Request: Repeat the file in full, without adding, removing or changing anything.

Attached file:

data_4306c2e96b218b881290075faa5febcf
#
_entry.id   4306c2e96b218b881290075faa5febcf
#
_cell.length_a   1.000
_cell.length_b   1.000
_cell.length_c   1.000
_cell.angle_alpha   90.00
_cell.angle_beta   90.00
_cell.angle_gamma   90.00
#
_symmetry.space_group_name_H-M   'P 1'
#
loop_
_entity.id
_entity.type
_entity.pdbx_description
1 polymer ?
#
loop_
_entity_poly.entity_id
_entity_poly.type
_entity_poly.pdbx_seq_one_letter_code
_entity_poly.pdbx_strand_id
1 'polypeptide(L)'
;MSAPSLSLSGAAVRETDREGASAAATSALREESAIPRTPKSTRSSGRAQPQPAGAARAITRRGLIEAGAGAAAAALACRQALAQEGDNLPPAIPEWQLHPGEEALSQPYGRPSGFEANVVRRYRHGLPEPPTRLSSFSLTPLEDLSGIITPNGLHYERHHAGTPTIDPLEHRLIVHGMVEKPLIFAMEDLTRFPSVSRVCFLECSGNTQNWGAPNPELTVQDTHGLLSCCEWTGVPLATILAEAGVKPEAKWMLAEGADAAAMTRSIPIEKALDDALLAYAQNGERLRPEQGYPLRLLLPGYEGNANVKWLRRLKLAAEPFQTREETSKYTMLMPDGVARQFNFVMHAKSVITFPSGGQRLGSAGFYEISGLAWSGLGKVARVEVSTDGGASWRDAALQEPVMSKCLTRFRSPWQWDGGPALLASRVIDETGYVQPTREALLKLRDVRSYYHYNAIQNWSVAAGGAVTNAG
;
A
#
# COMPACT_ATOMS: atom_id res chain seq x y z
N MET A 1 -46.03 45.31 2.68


data_4306c2e96b218b881290075faa5febcf
#
_entry.id   4306c2e96b218b881290075faa5febcf
#
_cell.length_a   1.000
_cell.length_b   1.000
_cell.length_c   1.000
_cell.angle_alpha   90.00
_cell.angle_beta   90.00
_cell.angle_gamma   90.00
#
_symmetry.space_group_name_H-M   'P 1'
#
loop_
_entity.id
_entity.type
_entity.pdbx_description
1 polymer ?
#
loop_
_entity_poly.entity_id
_entity_poly.type
_entity_poly.pdbx_seq_one_letter_code
_entity_poly.pdbx_strand_id
1 'polypeptide(L)'
;MSAPSLSLSGAAVRETDREGASAAATSALREESAIPRTPKSTRSSGRAQPQPAGAARAITRRGLIEAGAGAAAAALACRQALAQEGDNLPPAIPEWQLHPGEEALSQPYGRPSGFEANVVRRYRHGLPEPPTRLSSFSLTPLEDLSGIITPNGLHYERHHAGTPTIDPLEHRLIVHGMVEKPLIFAMEDLTRFPSVSRVCFLECSGNTQNWGAPNPELTVQDTHGLLSCCEWTGVPLATILAEAGVKPEAKWMLAEGADAAAMTRSIPIEKALDDALLAYAQNGERLRPEQGYPLRLLLPGYEGNANVKWLRRLKLAAEPFQTREETSKYTMLMPDGVARQFNFVMHAKSVITFPSGGQRLGSAGFYEISGLAWSGLGKVARVEVSTDGGASWRDAALQEPVMSKCLTRFRSPWQWDGGPALLASRVIDETGYVQPTREALLKLRDVRSYYHYNAIQNWSVAAGGAVTNAG
;
A
#
# COMPACT_ATOMS: atom_id res chain seq x y z
N MET A 1 -46.03 45.31 2.68